I was fully aware that there may have been people who were in more urgent situations who needed more help than we did. We kept calm and put our trust in the people who were in charge of booking the flight.
Luckily, my dad was able to get onboard. He had no idea where it was headed and whether he would be quarantined on arrival, but it was a way out of known danger.
A photo from inside the charter plane
5: It's Not Over until It's Over
While my dad was onboard, the story of his flight’s departure was still developing on the news.
His plane was supposed to land at San Francisco International Airport, but the flight plan received a lot of local backlash, as SFO is one of the busiest airports in America. The plane was rerouted to a military base near Los Angeles.
Fortunately, no one on that flight was sick, but they still had to be quarantined on arrival.
My dad initially thought the period would only be three days, but shortly after they landed, they were told they would be quarantined for two weeks.
A photo of the room where Mr. Zhao stayed during his quarantine
5: Keep Calm
With new developments happening all the time, it would have been easy for us to overreact to last-minute changes.
When the CDC didn’t immediately respond to our email and when we didn’t know how my dad would be quarantined, emotions ran high. But I knew it was important to keep calm in order to think clearly and get my dad home safely.
My dad was lucky that he got to stay at the military base hotel rather than at the airport or a hospital. Aside from daily temperature checks, blood testing, and meetings, my dad said the two weeks were pretty relaxing.
He got to watch a lot of TV. (No, he did not make any friends.) But he did find time to teach me one more lesson about how to cope in a crisis.
6: Stay Positive
What helped our family the most was looking at the bright side and finding the humor in the situation.
I understand that I’m writing this from a position of privilege: my dad was able to get on the flight back and my family in China is healthy. Even so, this is an important lesson that I try to implement in my everyday life.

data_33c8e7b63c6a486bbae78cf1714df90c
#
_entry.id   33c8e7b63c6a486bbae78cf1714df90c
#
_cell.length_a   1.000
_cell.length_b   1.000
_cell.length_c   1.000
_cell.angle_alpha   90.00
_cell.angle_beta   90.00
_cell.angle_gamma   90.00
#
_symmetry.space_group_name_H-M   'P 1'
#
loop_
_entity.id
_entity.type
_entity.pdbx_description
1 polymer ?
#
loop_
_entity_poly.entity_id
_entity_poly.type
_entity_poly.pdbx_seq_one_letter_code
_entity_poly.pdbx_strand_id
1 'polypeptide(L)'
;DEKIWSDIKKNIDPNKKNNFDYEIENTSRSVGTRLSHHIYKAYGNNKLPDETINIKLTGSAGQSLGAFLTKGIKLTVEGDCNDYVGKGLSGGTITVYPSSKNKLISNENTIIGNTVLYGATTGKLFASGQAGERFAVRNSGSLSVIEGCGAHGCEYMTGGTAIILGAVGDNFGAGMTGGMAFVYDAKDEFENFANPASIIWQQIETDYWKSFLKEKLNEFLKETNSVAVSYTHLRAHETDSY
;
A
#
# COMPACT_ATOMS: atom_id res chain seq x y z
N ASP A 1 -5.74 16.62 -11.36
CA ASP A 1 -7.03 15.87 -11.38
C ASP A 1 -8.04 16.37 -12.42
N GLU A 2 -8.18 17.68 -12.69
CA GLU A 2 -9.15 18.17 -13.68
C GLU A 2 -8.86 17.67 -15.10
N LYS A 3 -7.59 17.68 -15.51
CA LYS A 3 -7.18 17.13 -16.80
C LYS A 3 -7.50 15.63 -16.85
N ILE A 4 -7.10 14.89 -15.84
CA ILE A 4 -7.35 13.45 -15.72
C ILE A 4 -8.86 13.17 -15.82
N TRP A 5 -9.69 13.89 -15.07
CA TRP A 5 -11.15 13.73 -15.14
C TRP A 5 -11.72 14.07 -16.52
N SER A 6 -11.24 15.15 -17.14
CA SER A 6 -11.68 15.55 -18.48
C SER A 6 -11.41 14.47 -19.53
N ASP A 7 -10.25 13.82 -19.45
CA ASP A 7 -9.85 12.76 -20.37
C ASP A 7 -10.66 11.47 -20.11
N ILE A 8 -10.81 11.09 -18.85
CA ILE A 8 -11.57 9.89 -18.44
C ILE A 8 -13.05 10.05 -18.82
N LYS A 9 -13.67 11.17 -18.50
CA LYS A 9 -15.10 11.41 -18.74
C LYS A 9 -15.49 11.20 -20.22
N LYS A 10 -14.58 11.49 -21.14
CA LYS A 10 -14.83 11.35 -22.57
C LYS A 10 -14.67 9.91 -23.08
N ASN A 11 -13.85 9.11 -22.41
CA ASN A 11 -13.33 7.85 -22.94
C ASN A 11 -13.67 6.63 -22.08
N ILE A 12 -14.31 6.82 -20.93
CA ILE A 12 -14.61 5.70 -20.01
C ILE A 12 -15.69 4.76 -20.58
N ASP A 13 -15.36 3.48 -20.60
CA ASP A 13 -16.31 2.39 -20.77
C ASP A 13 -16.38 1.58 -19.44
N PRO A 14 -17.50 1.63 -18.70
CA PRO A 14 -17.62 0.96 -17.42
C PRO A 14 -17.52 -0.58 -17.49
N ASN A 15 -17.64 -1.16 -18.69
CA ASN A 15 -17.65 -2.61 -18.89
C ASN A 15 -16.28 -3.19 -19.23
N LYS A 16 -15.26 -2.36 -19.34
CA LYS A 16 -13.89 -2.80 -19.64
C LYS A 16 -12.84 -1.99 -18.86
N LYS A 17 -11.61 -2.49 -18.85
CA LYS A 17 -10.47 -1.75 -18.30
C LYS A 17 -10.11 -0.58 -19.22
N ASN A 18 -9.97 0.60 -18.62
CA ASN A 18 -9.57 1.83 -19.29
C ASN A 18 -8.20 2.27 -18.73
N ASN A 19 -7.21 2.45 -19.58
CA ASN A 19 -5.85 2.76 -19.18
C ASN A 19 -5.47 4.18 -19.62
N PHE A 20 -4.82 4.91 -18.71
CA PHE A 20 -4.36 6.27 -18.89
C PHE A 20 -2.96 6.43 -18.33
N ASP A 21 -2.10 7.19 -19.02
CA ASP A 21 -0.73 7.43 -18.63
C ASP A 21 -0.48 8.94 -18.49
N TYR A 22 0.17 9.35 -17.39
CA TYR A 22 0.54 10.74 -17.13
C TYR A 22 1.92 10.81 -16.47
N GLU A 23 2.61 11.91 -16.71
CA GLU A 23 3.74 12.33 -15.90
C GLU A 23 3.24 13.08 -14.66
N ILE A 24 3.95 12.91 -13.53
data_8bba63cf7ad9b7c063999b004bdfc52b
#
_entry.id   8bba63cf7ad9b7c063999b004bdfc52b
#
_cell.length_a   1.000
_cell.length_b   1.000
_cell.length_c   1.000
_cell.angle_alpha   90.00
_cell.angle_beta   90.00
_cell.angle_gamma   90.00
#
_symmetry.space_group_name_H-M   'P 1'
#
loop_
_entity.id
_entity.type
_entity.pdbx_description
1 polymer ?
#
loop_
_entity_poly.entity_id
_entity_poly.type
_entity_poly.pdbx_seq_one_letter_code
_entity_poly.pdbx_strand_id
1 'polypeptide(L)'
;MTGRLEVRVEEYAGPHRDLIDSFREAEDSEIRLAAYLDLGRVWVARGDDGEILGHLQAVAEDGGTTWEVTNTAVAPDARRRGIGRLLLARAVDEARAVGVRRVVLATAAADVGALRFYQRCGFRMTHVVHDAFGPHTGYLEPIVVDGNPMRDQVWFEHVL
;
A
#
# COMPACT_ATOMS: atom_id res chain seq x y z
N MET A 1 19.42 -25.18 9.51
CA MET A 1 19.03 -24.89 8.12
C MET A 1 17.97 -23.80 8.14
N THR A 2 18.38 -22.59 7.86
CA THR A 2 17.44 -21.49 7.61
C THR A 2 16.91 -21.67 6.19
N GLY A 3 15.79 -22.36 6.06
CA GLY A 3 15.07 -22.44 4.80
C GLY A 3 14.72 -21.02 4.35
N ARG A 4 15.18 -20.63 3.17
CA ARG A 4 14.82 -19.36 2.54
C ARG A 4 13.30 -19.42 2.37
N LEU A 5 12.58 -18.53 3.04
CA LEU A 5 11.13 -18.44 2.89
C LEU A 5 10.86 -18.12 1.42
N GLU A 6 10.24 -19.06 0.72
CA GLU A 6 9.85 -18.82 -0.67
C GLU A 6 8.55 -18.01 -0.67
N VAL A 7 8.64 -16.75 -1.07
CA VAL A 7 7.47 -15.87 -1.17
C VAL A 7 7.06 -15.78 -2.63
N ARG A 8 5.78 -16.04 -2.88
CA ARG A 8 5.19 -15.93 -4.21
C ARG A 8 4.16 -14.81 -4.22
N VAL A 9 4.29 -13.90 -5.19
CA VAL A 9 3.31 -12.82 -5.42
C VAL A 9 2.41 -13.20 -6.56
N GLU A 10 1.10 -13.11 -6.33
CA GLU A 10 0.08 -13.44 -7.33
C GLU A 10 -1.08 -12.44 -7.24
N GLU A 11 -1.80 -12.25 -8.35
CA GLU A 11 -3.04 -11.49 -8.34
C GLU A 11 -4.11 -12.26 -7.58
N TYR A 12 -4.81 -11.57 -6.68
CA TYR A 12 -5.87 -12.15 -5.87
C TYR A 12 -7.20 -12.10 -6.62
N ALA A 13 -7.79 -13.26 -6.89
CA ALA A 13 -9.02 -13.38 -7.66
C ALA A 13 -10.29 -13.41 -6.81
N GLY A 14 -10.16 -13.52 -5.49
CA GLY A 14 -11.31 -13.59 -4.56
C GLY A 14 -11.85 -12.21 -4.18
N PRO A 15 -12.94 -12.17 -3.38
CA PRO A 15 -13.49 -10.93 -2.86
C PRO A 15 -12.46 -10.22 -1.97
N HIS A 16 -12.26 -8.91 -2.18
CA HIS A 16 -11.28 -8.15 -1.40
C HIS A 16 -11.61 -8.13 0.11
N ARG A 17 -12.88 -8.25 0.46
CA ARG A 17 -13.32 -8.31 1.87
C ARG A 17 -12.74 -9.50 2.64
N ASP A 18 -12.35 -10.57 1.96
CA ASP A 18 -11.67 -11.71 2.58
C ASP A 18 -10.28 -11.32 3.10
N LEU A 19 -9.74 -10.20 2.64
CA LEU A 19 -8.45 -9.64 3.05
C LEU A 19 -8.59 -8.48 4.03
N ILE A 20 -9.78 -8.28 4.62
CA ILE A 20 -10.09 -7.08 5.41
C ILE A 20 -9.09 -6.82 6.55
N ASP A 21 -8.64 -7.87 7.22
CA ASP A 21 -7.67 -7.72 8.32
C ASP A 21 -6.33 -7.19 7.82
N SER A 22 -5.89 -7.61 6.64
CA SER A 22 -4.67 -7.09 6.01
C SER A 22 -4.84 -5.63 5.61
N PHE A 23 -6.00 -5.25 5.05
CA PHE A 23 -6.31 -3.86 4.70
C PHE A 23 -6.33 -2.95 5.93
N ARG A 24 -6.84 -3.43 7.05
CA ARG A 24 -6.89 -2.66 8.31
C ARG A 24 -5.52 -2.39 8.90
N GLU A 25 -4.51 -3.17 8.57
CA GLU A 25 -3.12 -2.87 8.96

Amy's dad complained about the food and joked about being able to lose weight. (He only likes Chinese food.)
This is especially important in tough situations because having a positive mindset gives you the mental clarity that is essential in problem-solving.
To Get Things Done, Adopt a Bias Toward Action
This whole situation has taught me how to solve problems better and faster, both in my personal life and at work. I learned that you don’t have to know all the steps in advance to reach the outcome you want to achieve, but you do have to find somewhere to start and take action.
Working with startups, situations change all the time and the right path forward isn’t always clear. This may seem overwhelming, but as long as you can keep these lessons in mind and take the first step, you’re already ahead.
A Final Note
I want to acknowledge that getting my dad back to the US was not as intense a rescue mission as what some other families faced. My paternal grandmother lives in Wuhan, along with my entire extended family. We knew we couldn’t fly them all to the US, so it wouldn’t have been a worst-case scenario if my dad had been stuck there to help take care of them.
But he does have underlying health conditions that make him more susceptible to the virus, so we did want him to be as far away from the outbreak as possible. At the time, that meant getting him out of Wuhan.
L to R: The author with her sister and her father on vacation
My dad is now home in Michigan, safe and sound. According to my little sister, he’s back to his old self, hiding out in the office and checking the stock market every night.